Application: When we answer the call to “follow me,” we can never be sure where it will lead us.

***** 

Wisdom
Without telling customers, Apple sent a fix to their older iPhones to slow them down. The purpose for this was to preserve the phones’ battery life. Without knowing the truth, customers thought it was a direct attempt by Apple to force them to upgrade to a more expensive phone. Apple CEO Tim Cook publicly apologized for this error in judgment. He also said that the cost of a new battery, which had been $79, would now only be $29. Despite this, Apple stock dropped 2.5 percent after the revelation.

Application: The psalmist is excited that God knows and understand him. We should hope for such openness and understanding in all of our relationships.

***** 

Humanity
Ellen DeGeneres is hosting Ellen’s Game of Games, a new game show on NBC. In the hour-long show, contestants must answer certain questions in order to receive a $100,000 prize. If they answer incorrectly there are consequences, such as being drenched with something gooey or launched airborne or being dropped through the stage floor. In discussing her show, DeGeneres said, “It’s hilarious to see the panic and fear on their faces if they get the answer wrong.”

Application: It cannot be funny to see someone with a look of panic or fear on their face. The psalmist said we are “wonderfully made.” Paul wrote that something may be lawful, “but not all things are beneficial.” Let us be sure we treat everyone with dignity and respect.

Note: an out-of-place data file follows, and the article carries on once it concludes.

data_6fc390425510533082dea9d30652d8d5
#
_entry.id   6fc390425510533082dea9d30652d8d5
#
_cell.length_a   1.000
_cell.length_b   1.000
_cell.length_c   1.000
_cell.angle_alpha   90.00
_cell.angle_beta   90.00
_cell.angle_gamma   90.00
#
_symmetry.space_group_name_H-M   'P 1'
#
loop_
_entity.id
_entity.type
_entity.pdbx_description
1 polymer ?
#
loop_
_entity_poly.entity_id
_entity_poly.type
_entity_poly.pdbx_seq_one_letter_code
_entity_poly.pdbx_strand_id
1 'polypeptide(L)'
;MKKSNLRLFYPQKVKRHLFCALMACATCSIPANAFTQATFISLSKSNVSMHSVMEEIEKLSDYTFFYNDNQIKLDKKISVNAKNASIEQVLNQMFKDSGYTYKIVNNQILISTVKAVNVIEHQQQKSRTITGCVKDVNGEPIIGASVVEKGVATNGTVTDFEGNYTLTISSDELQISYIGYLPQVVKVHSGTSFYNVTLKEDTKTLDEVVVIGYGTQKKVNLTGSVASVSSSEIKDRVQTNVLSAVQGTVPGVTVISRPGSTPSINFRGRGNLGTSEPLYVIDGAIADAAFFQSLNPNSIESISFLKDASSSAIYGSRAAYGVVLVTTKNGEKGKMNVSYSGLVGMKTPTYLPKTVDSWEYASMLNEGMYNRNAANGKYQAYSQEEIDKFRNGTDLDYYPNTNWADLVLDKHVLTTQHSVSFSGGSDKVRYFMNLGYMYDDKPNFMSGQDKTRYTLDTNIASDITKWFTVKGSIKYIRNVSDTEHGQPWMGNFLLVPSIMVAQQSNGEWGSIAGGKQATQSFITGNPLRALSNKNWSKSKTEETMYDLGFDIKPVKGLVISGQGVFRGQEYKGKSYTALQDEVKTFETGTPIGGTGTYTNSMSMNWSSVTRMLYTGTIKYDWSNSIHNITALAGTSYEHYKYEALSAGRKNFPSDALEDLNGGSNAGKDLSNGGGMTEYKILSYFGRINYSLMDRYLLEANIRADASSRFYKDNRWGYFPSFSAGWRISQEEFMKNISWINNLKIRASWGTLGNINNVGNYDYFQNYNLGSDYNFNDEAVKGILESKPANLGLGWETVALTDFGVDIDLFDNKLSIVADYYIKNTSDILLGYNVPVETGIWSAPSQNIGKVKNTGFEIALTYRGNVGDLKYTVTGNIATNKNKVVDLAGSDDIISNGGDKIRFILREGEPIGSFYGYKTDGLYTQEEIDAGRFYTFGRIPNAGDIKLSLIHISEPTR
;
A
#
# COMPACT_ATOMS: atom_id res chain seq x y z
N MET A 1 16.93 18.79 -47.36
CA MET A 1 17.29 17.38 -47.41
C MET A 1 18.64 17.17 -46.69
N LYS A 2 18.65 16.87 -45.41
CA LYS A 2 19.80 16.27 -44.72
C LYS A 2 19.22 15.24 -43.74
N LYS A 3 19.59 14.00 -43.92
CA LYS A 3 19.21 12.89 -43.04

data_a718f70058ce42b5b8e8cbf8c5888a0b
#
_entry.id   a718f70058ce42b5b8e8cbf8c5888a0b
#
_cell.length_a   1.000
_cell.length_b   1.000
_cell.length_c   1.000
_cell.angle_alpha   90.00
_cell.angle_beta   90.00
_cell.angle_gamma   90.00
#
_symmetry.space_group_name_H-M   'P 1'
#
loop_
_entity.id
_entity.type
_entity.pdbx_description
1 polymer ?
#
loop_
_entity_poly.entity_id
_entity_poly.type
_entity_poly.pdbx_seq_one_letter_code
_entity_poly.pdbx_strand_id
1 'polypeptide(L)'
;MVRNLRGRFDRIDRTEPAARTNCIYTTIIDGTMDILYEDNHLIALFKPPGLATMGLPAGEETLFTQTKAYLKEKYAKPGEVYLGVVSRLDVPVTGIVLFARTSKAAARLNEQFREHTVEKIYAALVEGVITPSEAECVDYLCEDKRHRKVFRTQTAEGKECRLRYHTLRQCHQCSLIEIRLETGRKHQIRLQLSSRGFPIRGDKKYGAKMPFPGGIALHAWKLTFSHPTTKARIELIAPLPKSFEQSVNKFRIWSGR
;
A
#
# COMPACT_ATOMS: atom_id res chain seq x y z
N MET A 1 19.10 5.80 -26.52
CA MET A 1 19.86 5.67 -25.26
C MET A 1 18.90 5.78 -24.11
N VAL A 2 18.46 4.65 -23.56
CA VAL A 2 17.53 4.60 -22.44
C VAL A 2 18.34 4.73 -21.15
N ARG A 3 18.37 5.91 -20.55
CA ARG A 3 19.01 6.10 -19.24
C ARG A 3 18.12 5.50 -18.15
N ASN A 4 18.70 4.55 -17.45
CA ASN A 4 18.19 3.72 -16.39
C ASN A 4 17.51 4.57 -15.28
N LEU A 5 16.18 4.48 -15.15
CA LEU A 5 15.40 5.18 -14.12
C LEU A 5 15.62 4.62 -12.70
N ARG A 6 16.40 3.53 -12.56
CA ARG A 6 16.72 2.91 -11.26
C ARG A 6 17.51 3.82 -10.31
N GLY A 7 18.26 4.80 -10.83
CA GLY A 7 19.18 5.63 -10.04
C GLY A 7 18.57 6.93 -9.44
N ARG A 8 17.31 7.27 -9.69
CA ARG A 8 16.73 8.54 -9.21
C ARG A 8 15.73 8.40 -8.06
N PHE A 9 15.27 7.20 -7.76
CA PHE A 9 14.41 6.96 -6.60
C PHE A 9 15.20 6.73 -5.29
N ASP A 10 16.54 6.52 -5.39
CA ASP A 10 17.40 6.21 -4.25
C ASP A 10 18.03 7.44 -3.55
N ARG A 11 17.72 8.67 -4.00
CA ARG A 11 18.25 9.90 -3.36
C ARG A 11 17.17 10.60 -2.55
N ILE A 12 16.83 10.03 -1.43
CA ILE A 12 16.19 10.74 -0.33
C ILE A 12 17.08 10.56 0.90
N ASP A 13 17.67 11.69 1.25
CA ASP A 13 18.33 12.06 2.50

***** 

Humanity
Alt-right conservatives are condemning the newest Star Wars movie, The Last Jedi. Their complaint is that it elevates minorities above whites, that it confuses gender roles since women have equal leadership roles as men, and that if you look hard enough it promotes homosexuality. A Facebook group calling itself “Down with Disney’s Treatment of Franchises and Fanboys” posted a comment that men should be “reinstated as rulers of society.” Chicago Tribune columnist Clarence Page took issue with this line of thinking, noting that one of the greatest aspects of the Star Trek and Star Wars series is their elevation of women and minorities. Perhaps, Page wrote, in science fiction we can see a better world to come. Page wrote: “Positive images matter.... The biggest value to science fiction, in my view, is its ability to free our minds from present-day realities to experience a taste of how much better things could be.”

Application: The psalmist said we are “wonderfully made.” Let us treat all people with equality.

***** 

Humanity
Martin Luther King Jr. was an avid fan of Star Trek. King was especially pleased that the creator of the show, Gene Roddenberry, decided to integrate the crew of the starship Enterprise. Star Trek was the platform for the introduction of an African-American woman to the American audience. This was Nichelle Nichols, who played Lt. Nyot Uhura. After the first season she decided to quit the show to pursue other interests. This necessitated a phone call from King, who told her that he was “your greatest fan.” King then went on to talk Nichols out of leaving the show. King said, “For the first time we are being seen the world over as we should be seen.” Nichols remained on the show from 1966 to 1969.